Trump signs long-awaited $19.1B disaster aid bill

Trump signs long-awaited $19.1B disaster aid bill
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President TrumpDonald John TrumpOklahoma City Thunder players kneel during anthem despite threat from GOP state lawmaker Microsoft moving forward with talks to buy TikTok after conversation with Trump Controversial Trump nominee placed in senior role after nomination hearing canceled MORE on Thursday signed the $19.1 billion disaster relief package that passed the House on Monday.

"Just signed Disaster Aid Bill to help Americans who have been hit by recent catastrophic storms. So important for our GREAT American farmers and ranchers. Help for GA, FL, IA, NE, NC, and CA. Puerto Rico should love President Trump. Without me, they would have been shut out!" he tweeted Thursday afternoon. 

Trump agreed to support the legislation — aimed at providing funding to recovery efforts in areas affected by wildfires, hurricanes and flooding — ahead of Congress’s Memorial Day recess despite the Senate opting not to comply with the administration's request to include $4.5 billion in border funding.

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Democrats also gained a significant win with the bill including $900 million — $600 million in food stamp money and an additional $300 million in Housing and Urban Development grants — for Puerto Rico, a provision initially opposed by Trump, who argued the amount was excessive and alleged the island previously mismanaged the aid sent following Hurricane Maria.

The long-stalled disaster aid bill passed the upper chamber on May 23 after GOP senators struck a deal with Trump to drop certain provisions from the legislation.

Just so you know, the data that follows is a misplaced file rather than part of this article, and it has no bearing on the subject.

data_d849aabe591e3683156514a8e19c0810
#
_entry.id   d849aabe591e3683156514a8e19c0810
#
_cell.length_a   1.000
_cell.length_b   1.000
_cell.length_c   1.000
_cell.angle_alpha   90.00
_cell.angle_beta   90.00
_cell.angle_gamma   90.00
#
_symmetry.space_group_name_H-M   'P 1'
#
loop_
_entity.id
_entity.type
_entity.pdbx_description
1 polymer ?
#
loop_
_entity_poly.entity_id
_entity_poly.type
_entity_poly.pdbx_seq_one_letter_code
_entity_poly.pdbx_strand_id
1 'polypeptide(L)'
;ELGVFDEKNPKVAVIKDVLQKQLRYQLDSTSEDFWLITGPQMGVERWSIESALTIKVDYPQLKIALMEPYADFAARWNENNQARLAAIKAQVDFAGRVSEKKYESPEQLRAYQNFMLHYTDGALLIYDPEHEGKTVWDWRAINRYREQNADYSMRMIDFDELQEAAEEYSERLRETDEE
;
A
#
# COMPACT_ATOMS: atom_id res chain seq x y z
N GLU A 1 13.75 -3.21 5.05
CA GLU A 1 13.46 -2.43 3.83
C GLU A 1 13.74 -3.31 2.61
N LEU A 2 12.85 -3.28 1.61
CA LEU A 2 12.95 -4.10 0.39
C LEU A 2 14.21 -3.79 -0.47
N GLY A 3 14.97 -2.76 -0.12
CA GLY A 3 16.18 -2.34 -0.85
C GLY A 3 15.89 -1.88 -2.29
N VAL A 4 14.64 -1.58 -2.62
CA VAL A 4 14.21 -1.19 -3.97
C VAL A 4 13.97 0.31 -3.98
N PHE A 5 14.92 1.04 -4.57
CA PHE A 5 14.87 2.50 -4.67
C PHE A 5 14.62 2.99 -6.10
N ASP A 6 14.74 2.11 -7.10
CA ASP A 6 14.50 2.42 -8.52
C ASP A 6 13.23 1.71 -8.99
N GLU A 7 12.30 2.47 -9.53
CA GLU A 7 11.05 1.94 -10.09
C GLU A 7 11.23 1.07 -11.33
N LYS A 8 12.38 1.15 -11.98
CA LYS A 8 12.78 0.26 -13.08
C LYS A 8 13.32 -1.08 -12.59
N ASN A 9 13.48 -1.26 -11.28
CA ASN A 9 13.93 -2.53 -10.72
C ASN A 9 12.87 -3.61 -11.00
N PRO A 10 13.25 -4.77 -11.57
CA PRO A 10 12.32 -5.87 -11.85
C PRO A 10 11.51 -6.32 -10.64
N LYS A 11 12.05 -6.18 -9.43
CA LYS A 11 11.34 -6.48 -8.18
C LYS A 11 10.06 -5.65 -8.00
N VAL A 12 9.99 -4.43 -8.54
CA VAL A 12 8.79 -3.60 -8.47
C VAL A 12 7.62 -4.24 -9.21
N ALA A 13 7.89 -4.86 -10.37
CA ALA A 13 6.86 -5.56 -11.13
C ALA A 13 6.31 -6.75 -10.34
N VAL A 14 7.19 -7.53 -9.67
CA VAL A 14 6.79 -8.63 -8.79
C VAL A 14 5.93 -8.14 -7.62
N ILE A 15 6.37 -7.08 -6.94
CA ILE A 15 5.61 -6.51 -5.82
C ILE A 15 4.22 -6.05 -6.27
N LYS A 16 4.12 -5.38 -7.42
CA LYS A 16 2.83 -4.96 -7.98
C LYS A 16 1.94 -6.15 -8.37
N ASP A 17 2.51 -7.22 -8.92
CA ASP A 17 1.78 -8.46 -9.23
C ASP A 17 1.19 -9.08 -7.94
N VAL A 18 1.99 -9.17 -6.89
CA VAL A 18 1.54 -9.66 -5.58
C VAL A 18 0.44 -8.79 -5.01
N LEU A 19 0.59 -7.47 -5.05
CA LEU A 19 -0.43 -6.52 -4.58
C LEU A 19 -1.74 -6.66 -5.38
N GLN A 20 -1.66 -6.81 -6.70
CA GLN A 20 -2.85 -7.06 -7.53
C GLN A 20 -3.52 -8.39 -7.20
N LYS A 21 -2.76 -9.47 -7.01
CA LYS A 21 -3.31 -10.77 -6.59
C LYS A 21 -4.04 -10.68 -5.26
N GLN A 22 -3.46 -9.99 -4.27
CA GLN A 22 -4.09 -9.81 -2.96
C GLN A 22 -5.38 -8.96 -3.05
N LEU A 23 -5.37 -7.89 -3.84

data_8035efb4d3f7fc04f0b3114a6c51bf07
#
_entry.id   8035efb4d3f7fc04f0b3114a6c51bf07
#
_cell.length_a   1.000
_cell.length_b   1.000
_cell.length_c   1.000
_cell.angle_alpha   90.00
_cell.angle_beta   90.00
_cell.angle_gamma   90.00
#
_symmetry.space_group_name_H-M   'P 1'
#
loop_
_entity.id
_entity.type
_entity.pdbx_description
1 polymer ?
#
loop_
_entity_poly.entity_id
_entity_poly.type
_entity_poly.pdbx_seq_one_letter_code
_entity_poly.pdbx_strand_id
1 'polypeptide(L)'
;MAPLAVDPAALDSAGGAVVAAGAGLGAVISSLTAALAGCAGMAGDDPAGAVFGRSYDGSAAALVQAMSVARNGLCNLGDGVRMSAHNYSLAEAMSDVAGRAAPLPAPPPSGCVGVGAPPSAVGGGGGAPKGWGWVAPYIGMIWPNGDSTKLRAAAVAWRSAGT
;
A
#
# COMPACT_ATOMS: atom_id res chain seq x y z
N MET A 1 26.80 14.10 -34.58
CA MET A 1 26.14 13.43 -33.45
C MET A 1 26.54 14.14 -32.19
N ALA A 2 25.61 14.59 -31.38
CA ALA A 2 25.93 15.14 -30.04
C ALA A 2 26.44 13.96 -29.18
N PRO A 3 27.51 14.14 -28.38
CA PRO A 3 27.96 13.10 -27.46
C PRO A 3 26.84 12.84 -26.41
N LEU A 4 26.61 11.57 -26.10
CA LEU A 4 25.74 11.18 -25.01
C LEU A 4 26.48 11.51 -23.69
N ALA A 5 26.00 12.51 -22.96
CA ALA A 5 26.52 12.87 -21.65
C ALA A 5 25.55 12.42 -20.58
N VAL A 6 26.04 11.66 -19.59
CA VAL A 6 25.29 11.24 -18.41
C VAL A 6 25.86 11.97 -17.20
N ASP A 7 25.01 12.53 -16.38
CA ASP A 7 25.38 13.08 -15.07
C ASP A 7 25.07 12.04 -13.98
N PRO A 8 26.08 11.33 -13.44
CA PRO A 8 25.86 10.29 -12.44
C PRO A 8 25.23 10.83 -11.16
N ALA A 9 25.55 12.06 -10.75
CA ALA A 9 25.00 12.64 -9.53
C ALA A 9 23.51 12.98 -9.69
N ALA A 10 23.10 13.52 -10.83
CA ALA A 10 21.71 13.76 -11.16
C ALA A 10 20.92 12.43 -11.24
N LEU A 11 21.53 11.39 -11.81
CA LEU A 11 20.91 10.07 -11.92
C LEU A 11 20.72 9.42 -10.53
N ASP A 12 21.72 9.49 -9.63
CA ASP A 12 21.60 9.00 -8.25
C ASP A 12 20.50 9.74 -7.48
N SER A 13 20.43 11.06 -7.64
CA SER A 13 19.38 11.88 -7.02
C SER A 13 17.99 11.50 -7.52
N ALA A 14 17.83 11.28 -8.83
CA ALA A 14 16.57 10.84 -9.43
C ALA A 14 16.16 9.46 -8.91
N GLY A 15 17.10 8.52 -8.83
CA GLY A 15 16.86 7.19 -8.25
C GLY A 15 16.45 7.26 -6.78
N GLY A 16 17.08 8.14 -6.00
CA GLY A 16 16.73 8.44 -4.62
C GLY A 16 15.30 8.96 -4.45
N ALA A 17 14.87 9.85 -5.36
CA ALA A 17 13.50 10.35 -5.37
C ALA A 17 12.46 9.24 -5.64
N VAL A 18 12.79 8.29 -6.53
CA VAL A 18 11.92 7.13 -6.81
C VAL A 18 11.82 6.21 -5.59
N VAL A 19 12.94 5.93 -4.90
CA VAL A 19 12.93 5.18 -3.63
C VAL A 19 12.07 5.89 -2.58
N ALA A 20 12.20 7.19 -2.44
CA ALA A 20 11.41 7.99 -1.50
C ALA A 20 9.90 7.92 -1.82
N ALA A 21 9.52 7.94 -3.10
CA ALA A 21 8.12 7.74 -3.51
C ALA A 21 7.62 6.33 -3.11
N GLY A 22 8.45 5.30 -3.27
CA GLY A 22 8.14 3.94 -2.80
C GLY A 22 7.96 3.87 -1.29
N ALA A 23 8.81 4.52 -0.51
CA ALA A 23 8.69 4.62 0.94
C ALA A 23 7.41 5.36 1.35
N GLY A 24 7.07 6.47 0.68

The House sought to move the bill three times by unanimous consent during Congress’s Memorial Day recess, but the vote was blocked by three conservative members — GOP Reps. Chip RoyCharles (Chip) Eugene RoyRepublicans face worsening outlook in battle for House The Hill's Campaign Report: Biden builds big lead in battleground Florida Internal Democratic poll shows tight race in key Texas House district MORE (Texas), Thomas MassieThomas Harold MassieNew HBO documentary lets Gaetz, Massie, Buck offer their take on how to 'drain the swamp' Cheney battle raises questions about House GOP's future Nicholas Sandmann announces settlement with Washington Post in defamation lawsuit MORE (Ky.) and John RoseJohn Williams RoseFrom state agriculture departments to Congress: Our farmers need the USMCA Trump signs long-awaited .1B disaster aid bill 58 GOP lawmakers vote against disaster aid bill MORE (Tenn.) — moves that each time sparked a flurry of bipartisan criticism.

Republican critics of the bill cited concerns with its impact on the national debt and disapproval of its lack of border funding.

“The American people send their representatives to Washington to represent them. They deserve to see how we vote. While I'm happy the Speaker chose to go back to regular procedure, I am still troubled we're poised to spend $19 billion that is not paid for when we are racking up $100 million an hour in national debt,” Roy said on the floor Monday.